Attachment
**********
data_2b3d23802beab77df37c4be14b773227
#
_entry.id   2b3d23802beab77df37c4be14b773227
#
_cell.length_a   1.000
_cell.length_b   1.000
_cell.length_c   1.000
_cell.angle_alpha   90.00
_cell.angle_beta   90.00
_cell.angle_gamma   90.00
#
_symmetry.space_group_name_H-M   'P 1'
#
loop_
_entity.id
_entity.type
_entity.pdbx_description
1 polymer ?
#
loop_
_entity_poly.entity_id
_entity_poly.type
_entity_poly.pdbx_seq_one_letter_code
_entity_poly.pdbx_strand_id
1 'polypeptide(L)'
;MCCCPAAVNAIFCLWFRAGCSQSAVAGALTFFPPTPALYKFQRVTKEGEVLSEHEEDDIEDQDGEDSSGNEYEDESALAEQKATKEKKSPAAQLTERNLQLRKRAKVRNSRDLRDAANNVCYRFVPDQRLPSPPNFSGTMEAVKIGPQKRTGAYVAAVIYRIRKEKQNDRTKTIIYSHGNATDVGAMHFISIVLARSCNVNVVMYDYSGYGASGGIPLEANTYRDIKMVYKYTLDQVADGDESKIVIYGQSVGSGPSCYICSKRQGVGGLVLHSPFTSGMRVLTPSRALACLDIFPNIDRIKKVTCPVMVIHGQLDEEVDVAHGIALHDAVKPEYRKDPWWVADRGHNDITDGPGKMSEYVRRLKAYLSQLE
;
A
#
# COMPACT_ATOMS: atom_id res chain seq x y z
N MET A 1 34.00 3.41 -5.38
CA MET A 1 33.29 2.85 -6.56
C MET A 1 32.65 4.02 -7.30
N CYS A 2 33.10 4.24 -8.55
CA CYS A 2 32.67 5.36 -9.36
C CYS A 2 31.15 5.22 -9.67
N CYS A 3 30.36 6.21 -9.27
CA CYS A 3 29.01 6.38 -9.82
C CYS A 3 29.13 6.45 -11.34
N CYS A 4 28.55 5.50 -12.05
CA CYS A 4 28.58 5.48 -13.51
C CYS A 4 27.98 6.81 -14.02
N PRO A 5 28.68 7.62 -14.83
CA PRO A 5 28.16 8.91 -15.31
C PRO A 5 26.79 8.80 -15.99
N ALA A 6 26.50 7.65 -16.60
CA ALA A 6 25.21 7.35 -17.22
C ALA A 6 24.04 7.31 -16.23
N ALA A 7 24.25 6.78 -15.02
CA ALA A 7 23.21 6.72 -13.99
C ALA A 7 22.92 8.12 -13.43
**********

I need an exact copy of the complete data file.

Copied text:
data_2b3d23802beab77df37c4be14b773227
#
_entry.id   2b3d23802beab77df37c4be14b773227
#
_cell.length_a   1.000
_cell.length_b   1.000
_cell.length_c   1.000
_cell.angle_alpha   90.00
_cell.angle_beta   90.00
_cell.angle_gamma   90.00
#
_symmetry.space_group_name_H-M   'P 1'
#
loop_
_entity.id
_entity.type
_entity.pdbx_description
1 polymer ?
#
loop_
_entity_poly.entity_id
_entity_poly.type
_entity_poly.pdbx_seq_one_letter_code
_entity_poly.pdbx_strand_id
1 'polypeptide(L)'
;MCCCPAAVNAIFCLWFRAGCSQSAVAGALTFFPPTPALYKFQRVTKEGEVLSEHEEDDIEDQDGEDSSGNEYEDESALAEQKATKEKKSPAAQLTERNLQLRKRAKVRNSRDLRDAANNVCYRFVPDQRLPSPPNFSGTMEAVKIGPQKRTGAYVAAVIYRIRKEKQNDRTKTIIYSHGNATDVGAMHFISIVLARSCNVNVVMYDYSGYGASGGIPLEANTYRDIKMVYKYTLDQVADGDESKIVIYGQSVGSGPSCYICSKRQGVGGLVLHSPFTSGMRVLTPSRALACLDIFPNIDRIKKVTCPVMVIHGQLDEEVDVAHGIALHDAVKPEYRKDPWWVADRGHNDITDGPGKMSEYVRRLKAYLSQLE
;
A
#
# COMPACT_ATOMS: atom_id res chain seq x y z
N MET A 1 34.00 3.41 -5.38
CA MET A 1 33.29 2.85 -6.56
C MET A 1 32.65 4.02 -7.30
N CYS A 2 33.10 4.24 -8.55
CA CYS A 2 32.67 5.36 -9.36
C CYS A 2 31.15 5.22 -9.67
N CYS A 3 30.36 6.21 -9.27
CA CYS A 3 29.01 6.38 -9.82
C CYS A 3 29.13 6.45 -11.34
N CYS A 4 28.55 5.50 -12.05
CA CYS A 4 28.58 5.48 -13.51
C CYS A 4 27.98 6.81 -14.02
N PRO A 5 28.68 7.62 -14.83
CA PRO A 5 28.16 8.91 -15.31
C PRO A 5 26.79 8.80 -15.99
N ALA A 6 26.50 7.65 -16.60
CA ALA A 6 25.21 7.35 -17.22
C ALA A 6 24.04 7.31 -16.23
N ALA A 7 24.25 6.78 -15.02
CA ALA A 7 23.21 6.72 -13.99
C ALA A 7 22.92 8.12 -13.43